Ogo maa tomai dekhe dekhe, aankhi na phire (My dear mother(land), my eyes cannot have their fill of you)
My first childhood memory is of my father, who was a proficient vocalist, singing this Tagore song in his sonorous voice. Sounds of Tagore’s songs rippled through my growing years and brought me to adulthood. I took this gift of my parents for granted, turning around the melodies without much thought, till the first flush of rebellious youth abated and maturity set in. Then, suddenly those songs, like seeds awaiting the touch of rain, sprouted and overwhelmed me with their joy, peace, sparkle, and sense of spiritual elevation.
Mamo chitte niti nritye ke je naache (My heart keeps dancing to some faraway, unknown rhythm), which was just a dance number because of its lively rhythm revealed its deep philosophical message, imaging the dualities of human existence – sorrows and joys, good and bad, bondage and liberation, life and death as a cosmic dance, and locating human joy in aligning our lives with this cosmic rhythm and celebrating this cycle.
Bipade morey rokhkha karo he nahe more prarthona, bipade ami na jeno kori bhay (I pray not to be saved by you when I am in danger, but that I am not filled with fear) a song I crooned more because of its picturisation on Suchitra Sen in the Uttam Kumar-starrer Bengali film Alo Amar Alo gathered new heft and rose to my lips in moments of crisis.
Perhaps, Robindro Shongeet (Rabindra Sangeet; the body of approximately 2,500 songs written and composed by Tagore) is one of the easiest ways to access the philosophy of this poet, who gave India its national anthem Jana gana mana. The songs written in Bengali language – and available in translation in many Indian languages besides English – enthrall by their beauty, loftiness, intensity and above all, by their inbuilt inspirational messages – which is what keeps these songs relevant even today. Besides, the songs have the barest of cultural references and are thus completely relatable, dwelling on relationships between humans and the universe, nature, other humans, and God.
Tagore was aptly addressed as Gurudev – one who shows the path – the path to anondo or happiness. Subtly, sometimes overtly, and always with marquee aesthetic grace, the poet exhorts us in his songs, to look at life, especially its downsides, and our struggles – in new, positive ways – in the firm conviction that we humans have the power to transform the harshest of reality by our approach to the same. Attitude determines everything.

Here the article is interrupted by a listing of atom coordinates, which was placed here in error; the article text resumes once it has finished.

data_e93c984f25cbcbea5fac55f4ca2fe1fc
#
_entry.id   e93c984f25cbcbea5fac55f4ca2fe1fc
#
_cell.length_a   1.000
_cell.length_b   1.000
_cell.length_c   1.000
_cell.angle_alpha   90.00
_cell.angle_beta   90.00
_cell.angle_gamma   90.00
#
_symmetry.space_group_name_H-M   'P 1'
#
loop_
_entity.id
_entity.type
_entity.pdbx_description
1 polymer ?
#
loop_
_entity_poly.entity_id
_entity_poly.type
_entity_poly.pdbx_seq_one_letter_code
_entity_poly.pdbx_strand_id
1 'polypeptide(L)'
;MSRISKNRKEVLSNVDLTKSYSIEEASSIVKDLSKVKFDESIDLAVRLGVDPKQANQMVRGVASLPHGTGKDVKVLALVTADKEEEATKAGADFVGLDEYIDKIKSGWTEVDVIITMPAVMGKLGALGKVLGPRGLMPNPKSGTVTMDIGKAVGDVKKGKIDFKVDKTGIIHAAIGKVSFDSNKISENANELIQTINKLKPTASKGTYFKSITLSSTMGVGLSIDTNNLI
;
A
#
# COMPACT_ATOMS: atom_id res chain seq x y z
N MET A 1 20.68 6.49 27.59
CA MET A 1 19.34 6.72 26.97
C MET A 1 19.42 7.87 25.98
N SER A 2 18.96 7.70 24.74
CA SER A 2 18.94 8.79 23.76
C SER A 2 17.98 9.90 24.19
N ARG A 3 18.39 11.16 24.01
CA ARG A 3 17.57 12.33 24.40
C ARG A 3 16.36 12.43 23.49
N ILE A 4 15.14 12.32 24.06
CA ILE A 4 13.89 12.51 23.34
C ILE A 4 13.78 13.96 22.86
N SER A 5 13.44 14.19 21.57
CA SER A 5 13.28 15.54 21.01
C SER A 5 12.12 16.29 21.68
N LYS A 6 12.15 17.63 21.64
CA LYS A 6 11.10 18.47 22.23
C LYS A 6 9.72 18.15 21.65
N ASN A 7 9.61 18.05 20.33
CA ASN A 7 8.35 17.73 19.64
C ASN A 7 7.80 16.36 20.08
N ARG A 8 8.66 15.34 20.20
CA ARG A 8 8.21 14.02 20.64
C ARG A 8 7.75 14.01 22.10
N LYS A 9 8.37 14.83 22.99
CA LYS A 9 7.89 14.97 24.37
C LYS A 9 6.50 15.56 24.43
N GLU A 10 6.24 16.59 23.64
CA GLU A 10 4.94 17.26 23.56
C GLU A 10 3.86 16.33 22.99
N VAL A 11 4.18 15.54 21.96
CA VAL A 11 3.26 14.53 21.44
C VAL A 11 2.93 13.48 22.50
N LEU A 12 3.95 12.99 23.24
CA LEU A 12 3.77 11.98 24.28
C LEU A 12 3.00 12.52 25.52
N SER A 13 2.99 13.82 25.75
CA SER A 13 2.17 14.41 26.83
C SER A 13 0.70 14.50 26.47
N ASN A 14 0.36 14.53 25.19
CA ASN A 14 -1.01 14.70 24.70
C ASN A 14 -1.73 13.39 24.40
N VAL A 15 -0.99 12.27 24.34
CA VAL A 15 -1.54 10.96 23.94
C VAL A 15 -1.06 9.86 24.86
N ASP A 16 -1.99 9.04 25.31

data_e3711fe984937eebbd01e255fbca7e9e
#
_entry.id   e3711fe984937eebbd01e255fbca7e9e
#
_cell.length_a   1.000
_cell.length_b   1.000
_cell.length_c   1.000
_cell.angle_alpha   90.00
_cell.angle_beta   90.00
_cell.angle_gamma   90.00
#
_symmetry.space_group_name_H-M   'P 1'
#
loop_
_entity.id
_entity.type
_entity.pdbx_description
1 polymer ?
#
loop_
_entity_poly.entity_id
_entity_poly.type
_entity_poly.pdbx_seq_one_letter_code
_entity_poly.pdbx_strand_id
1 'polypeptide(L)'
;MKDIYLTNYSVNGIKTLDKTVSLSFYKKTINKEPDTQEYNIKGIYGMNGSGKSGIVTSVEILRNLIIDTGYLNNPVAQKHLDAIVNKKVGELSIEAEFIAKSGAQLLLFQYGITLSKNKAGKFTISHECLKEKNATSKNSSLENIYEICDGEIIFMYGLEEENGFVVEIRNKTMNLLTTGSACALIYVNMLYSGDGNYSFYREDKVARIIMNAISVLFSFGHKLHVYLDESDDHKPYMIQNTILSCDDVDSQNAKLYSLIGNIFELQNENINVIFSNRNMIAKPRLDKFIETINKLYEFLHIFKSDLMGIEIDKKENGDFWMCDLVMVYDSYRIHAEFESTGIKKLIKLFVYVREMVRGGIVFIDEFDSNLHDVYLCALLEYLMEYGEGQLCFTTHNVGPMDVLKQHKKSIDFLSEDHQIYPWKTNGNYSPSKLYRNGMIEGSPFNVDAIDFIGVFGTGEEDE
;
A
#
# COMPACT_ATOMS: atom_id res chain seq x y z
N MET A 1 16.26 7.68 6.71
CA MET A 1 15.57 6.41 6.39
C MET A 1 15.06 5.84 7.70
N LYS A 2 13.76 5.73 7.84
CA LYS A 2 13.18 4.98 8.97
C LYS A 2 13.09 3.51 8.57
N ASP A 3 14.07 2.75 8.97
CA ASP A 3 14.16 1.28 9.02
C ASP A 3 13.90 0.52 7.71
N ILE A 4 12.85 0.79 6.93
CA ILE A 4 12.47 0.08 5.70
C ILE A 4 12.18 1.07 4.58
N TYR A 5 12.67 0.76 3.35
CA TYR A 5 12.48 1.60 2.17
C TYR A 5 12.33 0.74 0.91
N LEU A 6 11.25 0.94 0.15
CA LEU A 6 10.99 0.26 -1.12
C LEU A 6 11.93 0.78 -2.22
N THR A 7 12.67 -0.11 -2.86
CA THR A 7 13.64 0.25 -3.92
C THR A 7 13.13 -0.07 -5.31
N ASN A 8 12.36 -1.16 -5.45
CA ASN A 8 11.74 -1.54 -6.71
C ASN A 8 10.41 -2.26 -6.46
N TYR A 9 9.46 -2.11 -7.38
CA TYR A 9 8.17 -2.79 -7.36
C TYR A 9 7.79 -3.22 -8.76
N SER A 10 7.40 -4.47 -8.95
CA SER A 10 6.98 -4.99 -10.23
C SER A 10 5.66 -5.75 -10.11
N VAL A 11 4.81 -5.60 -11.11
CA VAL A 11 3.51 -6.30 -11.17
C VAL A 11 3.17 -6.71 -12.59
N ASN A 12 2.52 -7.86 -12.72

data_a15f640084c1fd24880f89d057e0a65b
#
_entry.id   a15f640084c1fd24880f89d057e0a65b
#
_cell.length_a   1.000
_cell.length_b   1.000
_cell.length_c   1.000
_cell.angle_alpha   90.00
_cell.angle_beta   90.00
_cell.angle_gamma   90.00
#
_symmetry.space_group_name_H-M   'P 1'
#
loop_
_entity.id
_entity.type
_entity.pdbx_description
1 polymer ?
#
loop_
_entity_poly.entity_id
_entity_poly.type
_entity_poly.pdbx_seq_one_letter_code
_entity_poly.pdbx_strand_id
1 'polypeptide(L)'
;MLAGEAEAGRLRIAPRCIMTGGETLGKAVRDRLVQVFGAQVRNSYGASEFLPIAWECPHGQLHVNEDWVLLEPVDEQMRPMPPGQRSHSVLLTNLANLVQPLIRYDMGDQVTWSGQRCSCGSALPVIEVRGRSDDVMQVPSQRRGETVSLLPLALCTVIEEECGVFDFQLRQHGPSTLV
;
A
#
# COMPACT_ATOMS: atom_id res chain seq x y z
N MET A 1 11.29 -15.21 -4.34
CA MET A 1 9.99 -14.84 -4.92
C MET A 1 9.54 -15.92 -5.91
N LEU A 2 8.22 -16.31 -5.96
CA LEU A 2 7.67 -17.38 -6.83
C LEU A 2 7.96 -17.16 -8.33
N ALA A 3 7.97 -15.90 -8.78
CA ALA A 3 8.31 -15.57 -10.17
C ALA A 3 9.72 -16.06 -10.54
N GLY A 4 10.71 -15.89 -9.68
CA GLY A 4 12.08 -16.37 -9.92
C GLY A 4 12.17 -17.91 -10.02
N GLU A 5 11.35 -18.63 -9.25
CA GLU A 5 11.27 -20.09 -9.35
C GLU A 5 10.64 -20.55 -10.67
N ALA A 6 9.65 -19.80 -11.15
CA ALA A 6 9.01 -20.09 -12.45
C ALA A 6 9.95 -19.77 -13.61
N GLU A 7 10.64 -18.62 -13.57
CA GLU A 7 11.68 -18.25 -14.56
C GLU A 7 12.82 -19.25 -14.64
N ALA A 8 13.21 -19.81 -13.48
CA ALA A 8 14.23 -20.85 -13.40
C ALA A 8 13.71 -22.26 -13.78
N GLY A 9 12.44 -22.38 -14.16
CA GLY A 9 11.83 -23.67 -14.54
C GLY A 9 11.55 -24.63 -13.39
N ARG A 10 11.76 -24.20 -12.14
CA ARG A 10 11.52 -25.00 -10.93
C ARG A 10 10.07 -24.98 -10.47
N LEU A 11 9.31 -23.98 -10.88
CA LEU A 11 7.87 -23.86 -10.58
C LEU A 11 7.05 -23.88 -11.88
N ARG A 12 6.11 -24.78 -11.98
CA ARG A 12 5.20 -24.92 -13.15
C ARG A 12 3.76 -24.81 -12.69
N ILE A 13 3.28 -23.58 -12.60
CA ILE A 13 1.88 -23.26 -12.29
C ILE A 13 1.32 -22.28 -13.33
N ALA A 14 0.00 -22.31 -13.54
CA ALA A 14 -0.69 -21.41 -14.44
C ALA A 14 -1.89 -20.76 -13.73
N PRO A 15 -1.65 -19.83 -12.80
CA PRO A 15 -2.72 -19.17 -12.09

Even loss of love is viewed as a positive, a means to experience one’s love in a new form, and savour that joy. Tomai natun kore pabo bole harai khane khan, O mor bhalobashar dhan (I lose you again and again so that I can get you back in a new way, oh my great love). And death, that ultimate blow, as a deep sleep. Tomar kachhe e bar maagi, maran hote jeno jaagi gaaner shurey (I pray that I may wake up from death to the sound of a new melody). And to face the darkest of life’s ordeals, the poet issues to the weary soul the hard, searing edict – Ekla chalore (Walk alone, should no one join you on your call.) Jodi tor daak shune keu na aashe tabe ekla chalo re. My favourite stanza from the song: Jodi aalo na dhore orey orey o obhaga Jodi jhor badole aandhar raate duyar dey ghore Tobe bojranole, buker paajor jwalie niye ekla jolo re. (If on a pitch-dark, stormy, rainy night the door of your house gives way, And if you are plunged in darkness and unable to light a lamp, o unfortunate one, Then ignite your own ribs taking light from the lightning in the sky, And create light, Burn and still walk your way.)